University of Manitoba professor Abba Gumel and his team of researchers believe they may be able to save millions of lives using math to predict the spread of infectious diseases, such as AIDS, malaria and most recently, H1N1.
The team begins with a basic compartmental model, a type of mathematical model used to describe the way energies or materials are transmitted through the compartments of a system, and applies it to the details of the disease.
“The mathematics basically serves as presentation of the disease transmission process. The model we have is a representation of what’s going on out there, so we capture the entire process into a mathematical model. Our model is the presentation of the approximation of the disease transmission process,” said Gumel.
Gumel believes this kind of modeling has the potential to predict outbreaks of disease more effectively and determine the best place of action to control the disease, something extremely important in the age of globalization.
‘The outbreak of diseases in other countries are directly relevant to what’s happening here in Canada because we’re all vulnerable to what’s happening elsewhere. [ . . . ] That’s even more reason why we should be doing this modeling,” explained Gumel.
Using the right data, the models can accurately predict the rate at which a disease will spread once the outbreak has already occurred.
“Maybe you can have an estimation of how long it will take if you have an outbreak in Asia, say, before it hits North America, that kind of thing. You can design models that can give you a good indication of that.”
The information generated from these models is extremely valuable to public health officials as a cost effective method of predicting the impact of an outbreak.
“To do the experiment using hospital equipment it cost millions of dollars, but if you can model a very realistic, very good mathematical model [ . . . ], then without any cost, you can just predict.”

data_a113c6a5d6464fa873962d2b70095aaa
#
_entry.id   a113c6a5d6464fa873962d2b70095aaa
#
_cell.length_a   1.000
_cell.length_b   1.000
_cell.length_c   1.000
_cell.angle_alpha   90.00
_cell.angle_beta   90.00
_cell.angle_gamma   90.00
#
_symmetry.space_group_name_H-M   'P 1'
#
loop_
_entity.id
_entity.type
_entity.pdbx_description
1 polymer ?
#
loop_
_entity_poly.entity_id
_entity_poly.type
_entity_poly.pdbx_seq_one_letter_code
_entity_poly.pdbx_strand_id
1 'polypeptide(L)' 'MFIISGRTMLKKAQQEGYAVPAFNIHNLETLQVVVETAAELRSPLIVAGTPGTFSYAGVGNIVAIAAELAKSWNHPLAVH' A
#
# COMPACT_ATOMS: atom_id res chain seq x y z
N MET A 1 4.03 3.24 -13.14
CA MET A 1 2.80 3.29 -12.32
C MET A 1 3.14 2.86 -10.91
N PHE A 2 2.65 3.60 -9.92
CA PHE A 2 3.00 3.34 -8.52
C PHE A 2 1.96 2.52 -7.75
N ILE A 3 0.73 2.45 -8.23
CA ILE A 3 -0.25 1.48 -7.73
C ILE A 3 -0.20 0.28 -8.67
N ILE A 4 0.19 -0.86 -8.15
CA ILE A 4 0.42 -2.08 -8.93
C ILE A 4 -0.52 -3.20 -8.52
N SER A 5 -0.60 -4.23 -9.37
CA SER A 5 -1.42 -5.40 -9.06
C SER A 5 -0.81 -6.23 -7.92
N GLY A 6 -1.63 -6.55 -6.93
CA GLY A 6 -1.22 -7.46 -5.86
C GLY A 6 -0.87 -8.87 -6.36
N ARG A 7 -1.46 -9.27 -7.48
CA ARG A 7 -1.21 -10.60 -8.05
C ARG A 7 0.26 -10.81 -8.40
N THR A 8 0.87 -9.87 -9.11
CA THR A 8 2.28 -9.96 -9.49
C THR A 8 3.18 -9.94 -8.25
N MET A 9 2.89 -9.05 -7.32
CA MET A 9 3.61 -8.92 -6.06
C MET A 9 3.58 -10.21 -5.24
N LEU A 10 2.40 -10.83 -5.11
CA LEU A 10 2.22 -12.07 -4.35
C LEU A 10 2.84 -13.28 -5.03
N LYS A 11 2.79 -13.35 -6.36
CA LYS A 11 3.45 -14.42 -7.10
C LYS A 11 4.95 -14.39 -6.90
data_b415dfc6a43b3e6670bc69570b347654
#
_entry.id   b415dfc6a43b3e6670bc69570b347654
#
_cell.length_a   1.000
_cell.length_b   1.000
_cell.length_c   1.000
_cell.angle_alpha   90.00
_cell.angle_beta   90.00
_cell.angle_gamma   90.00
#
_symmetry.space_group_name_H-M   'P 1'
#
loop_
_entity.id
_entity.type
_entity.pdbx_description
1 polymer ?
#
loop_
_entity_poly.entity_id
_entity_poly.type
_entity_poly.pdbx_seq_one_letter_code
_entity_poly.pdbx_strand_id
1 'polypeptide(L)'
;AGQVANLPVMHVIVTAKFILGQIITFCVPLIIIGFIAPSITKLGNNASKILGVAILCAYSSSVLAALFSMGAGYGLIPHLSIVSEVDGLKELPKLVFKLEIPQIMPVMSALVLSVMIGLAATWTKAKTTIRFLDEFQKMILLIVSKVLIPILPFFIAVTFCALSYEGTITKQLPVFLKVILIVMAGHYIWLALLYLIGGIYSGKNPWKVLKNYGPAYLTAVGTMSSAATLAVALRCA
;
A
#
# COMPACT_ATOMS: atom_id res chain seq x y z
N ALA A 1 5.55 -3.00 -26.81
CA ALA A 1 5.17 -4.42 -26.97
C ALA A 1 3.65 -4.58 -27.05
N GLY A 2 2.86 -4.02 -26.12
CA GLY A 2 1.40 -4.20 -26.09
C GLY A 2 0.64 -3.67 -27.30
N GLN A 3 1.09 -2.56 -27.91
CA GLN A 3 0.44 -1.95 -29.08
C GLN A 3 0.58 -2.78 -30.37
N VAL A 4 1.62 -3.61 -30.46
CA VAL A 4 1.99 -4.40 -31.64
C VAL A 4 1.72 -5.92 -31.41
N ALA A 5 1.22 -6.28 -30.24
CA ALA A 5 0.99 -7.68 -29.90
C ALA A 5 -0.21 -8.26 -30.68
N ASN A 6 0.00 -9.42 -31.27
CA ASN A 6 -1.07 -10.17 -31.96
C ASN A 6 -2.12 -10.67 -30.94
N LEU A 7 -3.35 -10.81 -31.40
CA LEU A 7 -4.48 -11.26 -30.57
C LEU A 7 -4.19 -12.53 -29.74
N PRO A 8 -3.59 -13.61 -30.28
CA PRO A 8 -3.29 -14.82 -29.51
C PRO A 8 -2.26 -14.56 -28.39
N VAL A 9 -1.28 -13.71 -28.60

“If there is an outbreak, [ . . . ] these are the measures, the key [parameters], so that we can control the disease,” said Chandra Podder, a PhD student who is part of Gumel’s research team.
Although the use of mathematical models to predict the spread of disease has been used by mathematicians in the past and is currently used by health officials across the world, Gumel’s research is particularly unique. What sets it apart is it’s collaboration with various experts in different disciplines in order to construct the most realistic model possible.
“It becomes unique because you need somebody who has a love for mathematics, but at the same time can understand biology, and bringing people from different disciplines together to work with them, so it becomes a very unique team, and I haven’t heard of anything like that,” said Digvir Jayas, vice-president (research) at the University of Manitoba.
Gumel and his team feel close to this project because of its potential to help millions of people across the globe.
“I am so fortunate [ . . . ] to be part of this because we’re trying to do something for humanity,” said Gumel.
“These diseases are killing millions and millions of people, and causing lots and lots of socio-economic damage across the world, so if I could help in a way to reduce this damage or eliminate this, especially in countries where they don’t have enough resources” explaining those are the regions hit hardest by infectious disease.
“If we can provide deeper insight through modeling, that for me would be very self-fulfilling.”
Mudassar Imran, one of Gumel’s post-doctoral fellows, stated that he felt proud to be working on a project that could have this kind of positive impact on humanity.
“If we can give back something to humanity, to this community and this country, that’s would be great. I am very delighted to be part of this team,” said Imran.